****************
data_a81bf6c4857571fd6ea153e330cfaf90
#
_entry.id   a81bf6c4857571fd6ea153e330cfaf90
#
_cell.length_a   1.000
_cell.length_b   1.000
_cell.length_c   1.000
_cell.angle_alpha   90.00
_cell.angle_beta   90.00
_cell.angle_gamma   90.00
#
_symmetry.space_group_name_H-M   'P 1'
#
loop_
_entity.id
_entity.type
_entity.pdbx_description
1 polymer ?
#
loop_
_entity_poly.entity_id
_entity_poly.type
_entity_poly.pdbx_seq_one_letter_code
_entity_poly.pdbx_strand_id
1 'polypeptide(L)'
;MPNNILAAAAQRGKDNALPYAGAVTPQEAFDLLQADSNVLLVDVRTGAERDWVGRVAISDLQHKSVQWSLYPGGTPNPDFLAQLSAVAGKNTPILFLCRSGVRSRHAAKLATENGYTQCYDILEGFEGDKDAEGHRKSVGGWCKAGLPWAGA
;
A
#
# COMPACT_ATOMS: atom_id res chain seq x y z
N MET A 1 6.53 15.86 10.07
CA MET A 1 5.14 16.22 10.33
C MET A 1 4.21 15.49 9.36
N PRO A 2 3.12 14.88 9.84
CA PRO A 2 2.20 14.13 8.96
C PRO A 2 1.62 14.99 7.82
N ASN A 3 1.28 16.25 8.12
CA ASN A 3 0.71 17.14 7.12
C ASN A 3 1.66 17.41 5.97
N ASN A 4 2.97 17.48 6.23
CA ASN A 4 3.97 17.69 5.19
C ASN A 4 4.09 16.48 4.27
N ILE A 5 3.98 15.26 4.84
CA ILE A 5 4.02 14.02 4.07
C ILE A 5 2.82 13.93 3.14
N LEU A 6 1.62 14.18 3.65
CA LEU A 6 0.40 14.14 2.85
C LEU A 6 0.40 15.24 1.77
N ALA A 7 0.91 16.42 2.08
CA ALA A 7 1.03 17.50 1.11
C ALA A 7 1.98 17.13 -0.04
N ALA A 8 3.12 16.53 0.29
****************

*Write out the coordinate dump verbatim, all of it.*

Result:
data_a81bf6c4857571fd6ea153e330cfaf90
#
_entry.id   a81bf6c4857571fd6ea153e330cfaf90
#
_cell.length_a   1.000
_cell.length_b   1.000
_cell.length_c   1.000
_cell.angle_alpha   90.00
_cell.angle_beta   90.00
_cell.angle_gamma   90.00
#
_symmetry.space_group_name_H-M   'P 1'
#
loop_
_entity.id
_entity.type
_entity.pdbx_description
1 polymer ?
#
loop_
_entity_poly.entity_id
_entity_poly.type
_entity_poly.pdbx_seq_one_letter_code
_entity_poly.pdbx_strand_id
1 'polypeptide(L)'
;MPNNILAAAAQRGKDNALPYAGAVTPQEAFDLLQADSNVLLVDVRTGAERDWVGRVAISDLQHKSVQWSLYPGGTPNPDFLAQLSAVAGKNTPILFLCRSGVRSRHAAKLATENGYTQCYDILEGFEGDKDAEGHRKSVGGWCKAGLPWAGA
;
A
#
# COMPACT_ATOMS: atom_id res chain seq x y z
N MET A 1 6.53 15.86 10.07
CA MET A 1 5.14 16.22 10.33
C MET A 1 4.21 15.49 9.36
N PRO A 2 3.12 14.88 9.84
CA PRO A 2 2.20 14.13 8.96
C PRO A 2 1.62 14.99 7.82
N ASN A 3 1.28 16.25 8.12
CA ASN A 3 0.71 17.14 7.12
C ASN A 3 1.66 17.41 5.97
N ASN A 4 2.97 17.48 6.23
CA ASN A 4 3.97 17.69 5.19
C ASN A 4 4.09 16.48 4.27
N ILE A 5 3.98 15.26 4.84
CA ILE A 5 4.02 14.02 4.07
C ILE A 5 2.82 13.93 3.14
N LEU A 6 1.62 14.18 3.65
CA LEU A 6 0.40 14.14 2.85
C LEU A 6 0.40 15.24 1.77
N ALA A 7 0.91 16.42 2.08
CA ALA A 7 1.03 17.50 1.11
C ALA A 7 1.98 17.13 -0.04
N ALA A 8 3.12 16.53 0.29